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To change the output from 2012 1 5 to 20120105, is it sufficient to change from

ls $run |xargs sed q |awk '{print $1,$2,$3} ' >> stin-2


ls $run |xargs sed q |awk '{printf "%2.2i" $1,$2,$3} ' >> stin-2
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Why not just use stat(1) in the first place? –  Ignacio Vazquez-Abrams Aug 12 '12 at 5:58
You can use ls $run |xargs sed q |awk '{print $1," ",$2," ",$3} ' >> stin-2. Or ls $run |xargs sed q |awk '{printf "%d %d %d", $1,$2,$3} ' >> stin-2. Heck, as Ignacio Vazquez-Abrams suggested, you can even use "stat" ;) –  paulsm4 Aug 12 '12 at 6:00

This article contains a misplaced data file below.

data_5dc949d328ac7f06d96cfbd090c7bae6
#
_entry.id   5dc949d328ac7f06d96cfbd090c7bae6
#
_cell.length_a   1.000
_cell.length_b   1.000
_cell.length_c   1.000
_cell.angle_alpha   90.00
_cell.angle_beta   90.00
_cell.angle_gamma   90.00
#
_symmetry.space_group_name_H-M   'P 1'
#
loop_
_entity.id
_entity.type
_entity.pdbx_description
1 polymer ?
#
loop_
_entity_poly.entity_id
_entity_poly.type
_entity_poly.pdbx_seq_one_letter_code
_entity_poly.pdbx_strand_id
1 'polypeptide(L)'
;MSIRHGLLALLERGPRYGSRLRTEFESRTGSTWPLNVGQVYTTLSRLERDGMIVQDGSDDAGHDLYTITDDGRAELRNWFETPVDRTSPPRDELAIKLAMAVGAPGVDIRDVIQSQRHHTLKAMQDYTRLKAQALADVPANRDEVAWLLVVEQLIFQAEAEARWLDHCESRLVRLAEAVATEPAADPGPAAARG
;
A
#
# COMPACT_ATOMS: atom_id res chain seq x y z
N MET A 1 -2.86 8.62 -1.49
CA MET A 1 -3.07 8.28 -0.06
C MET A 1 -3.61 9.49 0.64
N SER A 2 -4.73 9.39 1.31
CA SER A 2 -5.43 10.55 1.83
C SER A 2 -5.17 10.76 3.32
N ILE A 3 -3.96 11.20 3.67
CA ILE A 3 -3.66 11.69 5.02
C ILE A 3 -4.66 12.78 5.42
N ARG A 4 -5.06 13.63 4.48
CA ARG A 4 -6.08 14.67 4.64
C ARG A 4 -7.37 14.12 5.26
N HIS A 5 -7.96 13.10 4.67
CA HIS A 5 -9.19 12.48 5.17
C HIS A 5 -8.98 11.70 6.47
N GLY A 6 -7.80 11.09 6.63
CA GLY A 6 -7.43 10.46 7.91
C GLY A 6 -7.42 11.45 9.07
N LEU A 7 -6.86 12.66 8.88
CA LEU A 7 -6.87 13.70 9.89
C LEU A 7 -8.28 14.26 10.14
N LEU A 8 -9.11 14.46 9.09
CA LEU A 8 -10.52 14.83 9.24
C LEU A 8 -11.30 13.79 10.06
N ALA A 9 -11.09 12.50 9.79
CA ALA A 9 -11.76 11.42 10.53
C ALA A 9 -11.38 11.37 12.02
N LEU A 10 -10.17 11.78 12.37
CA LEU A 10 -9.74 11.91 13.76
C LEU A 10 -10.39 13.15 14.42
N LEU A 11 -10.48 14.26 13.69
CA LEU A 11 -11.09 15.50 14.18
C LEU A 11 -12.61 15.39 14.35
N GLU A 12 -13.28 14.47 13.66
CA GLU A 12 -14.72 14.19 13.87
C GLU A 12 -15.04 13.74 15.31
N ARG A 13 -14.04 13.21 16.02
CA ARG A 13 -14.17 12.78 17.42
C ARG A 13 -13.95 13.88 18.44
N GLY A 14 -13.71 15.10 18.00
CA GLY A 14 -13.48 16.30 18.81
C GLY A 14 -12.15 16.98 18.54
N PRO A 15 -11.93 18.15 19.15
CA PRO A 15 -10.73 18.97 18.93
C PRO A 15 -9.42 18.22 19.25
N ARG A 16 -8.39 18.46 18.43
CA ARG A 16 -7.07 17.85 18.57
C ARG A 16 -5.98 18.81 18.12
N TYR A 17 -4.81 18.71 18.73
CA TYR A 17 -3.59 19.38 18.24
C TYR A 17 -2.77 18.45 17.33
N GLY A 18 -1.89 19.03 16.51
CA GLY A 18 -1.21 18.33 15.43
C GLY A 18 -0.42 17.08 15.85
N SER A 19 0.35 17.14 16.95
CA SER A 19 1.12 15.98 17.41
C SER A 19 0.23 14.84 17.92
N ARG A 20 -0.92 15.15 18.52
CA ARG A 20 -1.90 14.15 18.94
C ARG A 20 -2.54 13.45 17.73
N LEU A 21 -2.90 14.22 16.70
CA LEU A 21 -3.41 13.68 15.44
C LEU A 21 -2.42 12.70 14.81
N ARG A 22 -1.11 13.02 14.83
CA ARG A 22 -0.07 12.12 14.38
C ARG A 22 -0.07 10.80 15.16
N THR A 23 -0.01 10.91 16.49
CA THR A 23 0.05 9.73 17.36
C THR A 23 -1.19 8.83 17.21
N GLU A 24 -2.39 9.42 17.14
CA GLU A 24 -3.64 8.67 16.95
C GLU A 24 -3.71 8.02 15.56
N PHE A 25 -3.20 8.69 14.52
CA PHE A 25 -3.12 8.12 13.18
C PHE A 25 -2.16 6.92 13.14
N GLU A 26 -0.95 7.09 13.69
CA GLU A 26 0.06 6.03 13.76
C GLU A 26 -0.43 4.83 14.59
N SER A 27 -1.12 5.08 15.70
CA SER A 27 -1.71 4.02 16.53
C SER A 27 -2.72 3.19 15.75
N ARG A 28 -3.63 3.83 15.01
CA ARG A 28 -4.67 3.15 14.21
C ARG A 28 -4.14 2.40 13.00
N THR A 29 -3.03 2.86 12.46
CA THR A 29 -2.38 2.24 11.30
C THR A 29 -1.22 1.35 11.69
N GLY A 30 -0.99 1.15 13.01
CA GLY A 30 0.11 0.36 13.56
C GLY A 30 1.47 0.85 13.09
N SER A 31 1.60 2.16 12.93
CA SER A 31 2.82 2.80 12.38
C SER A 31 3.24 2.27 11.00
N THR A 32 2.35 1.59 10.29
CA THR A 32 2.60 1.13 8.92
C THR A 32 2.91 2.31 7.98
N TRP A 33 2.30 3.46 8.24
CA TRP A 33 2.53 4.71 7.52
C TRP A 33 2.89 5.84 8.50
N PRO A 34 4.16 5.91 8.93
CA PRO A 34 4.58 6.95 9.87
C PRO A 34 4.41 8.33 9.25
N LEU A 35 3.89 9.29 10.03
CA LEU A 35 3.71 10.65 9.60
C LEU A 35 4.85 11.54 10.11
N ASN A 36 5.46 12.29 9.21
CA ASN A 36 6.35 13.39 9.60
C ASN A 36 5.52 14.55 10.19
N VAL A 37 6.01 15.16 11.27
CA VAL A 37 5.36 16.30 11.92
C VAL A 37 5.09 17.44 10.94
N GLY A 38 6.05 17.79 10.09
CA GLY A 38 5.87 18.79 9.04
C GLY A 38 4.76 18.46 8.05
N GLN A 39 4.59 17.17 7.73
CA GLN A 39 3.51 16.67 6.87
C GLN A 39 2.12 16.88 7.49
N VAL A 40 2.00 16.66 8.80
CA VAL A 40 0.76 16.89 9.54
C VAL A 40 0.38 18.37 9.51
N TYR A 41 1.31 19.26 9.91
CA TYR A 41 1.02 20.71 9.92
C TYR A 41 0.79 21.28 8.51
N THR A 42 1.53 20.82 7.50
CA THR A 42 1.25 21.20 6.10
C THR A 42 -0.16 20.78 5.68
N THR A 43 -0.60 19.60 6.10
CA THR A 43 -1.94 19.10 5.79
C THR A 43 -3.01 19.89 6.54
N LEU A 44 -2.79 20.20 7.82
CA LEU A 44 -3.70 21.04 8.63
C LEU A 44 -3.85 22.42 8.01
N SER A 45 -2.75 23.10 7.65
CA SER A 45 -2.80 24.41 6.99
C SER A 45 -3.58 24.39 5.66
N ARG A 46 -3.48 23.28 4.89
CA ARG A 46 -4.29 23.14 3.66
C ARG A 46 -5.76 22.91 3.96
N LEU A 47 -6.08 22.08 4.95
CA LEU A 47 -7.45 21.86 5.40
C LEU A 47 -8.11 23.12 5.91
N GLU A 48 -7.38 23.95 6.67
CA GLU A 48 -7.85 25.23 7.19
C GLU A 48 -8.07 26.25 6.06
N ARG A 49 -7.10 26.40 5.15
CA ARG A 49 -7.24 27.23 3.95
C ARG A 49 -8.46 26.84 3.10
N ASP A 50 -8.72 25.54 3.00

Don't parse the output from ls. –  tripleee Aug 12 '12 at 6:05

1 Answer 1

If you use printf() (which is probably the correct to get the output you want) you should use as many conversion specifiers as there are arguments, like you would in C.

awk '{printf "%.4d%.2d%.2d\n", $1, $2, $3}'

Note the comma after the format; that is crucial. The example code omits that, so it concatenates the given format string and $1 as the format string, which is then given two arguments. You probably want the newline too, which printf() does not add automatically (unlike print). The choice of %d over %i is arbitrary; they're the same. The use of %.2d is not entirely arbitrary; it achieves the same effect as %2.2d, but uses fewer characters to do the job.

This answer does not attempt to address whether what you're trying to do is sensible on the larger scale; it simply shows how it could/should be done assuming that it needs to be done. There's also an assumption that there is a space between the fields for 2012 11 25.

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